He says his showrunning style is collaborative, an open process that ensures everyone on the staff has a voice. “The writers room is a safe space for everyone to venture ideas – good, bad and different,” he says. “Sometimes bad ideas are the greatest gift to a writers room because they just spark something new. We got together in June and started breaking stories and started by asking what stories do we want to tell and where do we want to take these characters.
“We wrote a series bible that conveyed the arc of our season, outlining how the task force was going to coalesce around Lincoln and how these personal stories were going to find their own voice and narrative. We’re also telling the story of the Bone Collector, played so brilliantly by Brían F O’Byrne. He’s the shark out of the water, but we let the audience peek under the surface at him and his life throughout each episode as we advance that story, with the Bone Collector and Lincoln Rhyme on a collision course that we pay off at the end of the season.”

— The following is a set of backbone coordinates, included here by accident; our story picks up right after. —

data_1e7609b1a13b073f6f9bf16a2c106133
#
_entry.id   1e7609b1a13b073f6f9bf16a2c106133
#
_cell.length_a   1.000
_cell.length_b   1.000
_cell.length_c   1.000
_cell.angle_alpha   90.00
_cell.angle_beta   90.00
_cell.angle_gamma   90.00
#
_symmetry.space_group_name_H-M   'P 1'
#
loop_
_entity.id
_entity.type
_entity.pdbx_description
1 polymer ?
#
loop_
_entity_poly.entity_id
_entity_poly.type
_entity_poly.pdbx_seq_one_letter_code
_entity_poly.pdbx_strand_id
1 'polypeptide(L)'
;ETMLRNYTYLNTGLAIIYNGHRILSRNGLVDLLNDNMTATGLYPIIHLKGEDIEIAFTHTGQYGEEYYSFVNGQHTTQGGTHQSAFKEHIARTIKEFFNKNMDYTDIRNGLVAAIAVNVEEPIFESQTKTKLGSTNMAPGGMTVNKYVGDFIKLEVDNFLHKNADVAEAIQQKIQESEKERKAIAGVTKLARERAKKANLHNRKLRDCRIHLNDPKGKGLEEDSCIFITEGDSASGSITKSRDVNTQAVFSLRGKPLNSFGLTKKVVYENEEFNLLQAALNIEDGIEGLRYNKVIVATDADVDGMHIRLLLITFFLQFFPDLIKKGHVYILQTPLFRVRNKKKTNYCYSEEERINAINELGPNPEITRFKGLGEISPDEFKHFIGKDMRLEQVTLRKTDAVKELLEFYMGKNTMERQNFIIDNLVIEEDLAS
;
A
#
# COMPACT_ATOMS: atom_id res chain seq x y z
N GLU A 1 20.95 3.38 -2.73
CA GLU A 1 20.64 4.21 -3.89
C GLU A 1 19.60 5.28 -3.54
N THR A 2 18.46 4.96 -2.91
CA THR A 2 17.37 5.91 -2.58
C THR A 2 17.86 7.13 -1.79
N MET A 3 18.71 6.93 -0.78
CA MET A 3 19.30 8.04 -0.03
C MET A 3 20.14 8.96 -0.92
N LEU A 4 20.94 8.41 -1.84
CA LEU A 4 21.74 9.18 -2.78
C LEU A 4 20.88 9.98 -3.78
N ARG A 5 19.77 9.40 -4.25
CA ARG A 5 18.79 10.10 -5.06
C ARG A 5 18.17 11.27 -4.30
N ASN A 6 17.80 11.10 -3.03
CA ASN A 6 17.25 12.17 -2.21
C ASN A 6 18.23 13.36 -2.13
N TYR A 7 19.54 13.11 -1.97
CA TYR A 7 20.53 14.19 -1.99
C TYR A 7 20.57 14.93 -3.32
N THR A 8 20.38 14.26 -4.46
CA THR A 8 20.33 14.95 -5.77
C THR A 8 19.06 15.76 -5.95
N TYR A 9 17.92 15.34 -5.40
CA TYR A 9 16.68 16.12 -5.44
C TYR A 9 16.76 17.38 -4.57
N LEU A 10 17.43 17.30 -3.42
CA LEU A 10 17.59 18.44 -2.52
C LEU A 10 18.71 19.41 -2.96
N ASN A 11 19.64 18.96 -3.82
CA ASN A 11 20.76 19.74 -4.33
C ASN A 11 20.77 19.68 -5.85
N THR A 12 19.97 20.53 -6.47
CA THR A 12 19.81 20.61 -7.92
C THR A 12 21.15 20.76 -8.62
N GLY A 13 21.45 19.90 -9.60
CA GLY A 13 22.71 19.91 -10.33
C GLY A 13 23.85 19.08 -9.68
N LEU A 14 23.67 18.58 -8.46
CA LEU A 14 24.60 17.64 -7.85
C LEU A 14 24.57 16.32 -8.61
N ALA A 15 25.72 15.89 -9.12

Inevitably, as creative decisions are made through the development of the series, the bible became less a roadmap than another form of source material, alongside the books and the movie, on which O’Brien and his staff could lean. He has also been inspired by other book-to-television dramas such as Justified, Sharp Objects and Mr Mercedes. “We found that, as we went forward each week, we evolved and we started telling our story our way, and I’m most excited about that,” he says.
Deaver, the showrunner adds, has been “incredibly supportive,” receiving constant updates about how the series is progressing and giving the creative direction of the show his seal of approval.
The wealth of material created by the author means there is plenty of scope for the show to continue across multiple seasons. “And he’s not through writing yet,” O’Brien says. “He is a huge cheerleader of the show and has given us access to his entire library. From a writing standpoint, it’s a huge gift. We have all this material to draw from and I do see a future where we continue to tell the Bone Collector story and bring other ‘big bads’ into the narrative, which might draw directly or be suggested by a Jeffery Deaver book.
“But we have presented a world to the network where this series definitely has a long-running future if we’re lucky enough to find our audience.”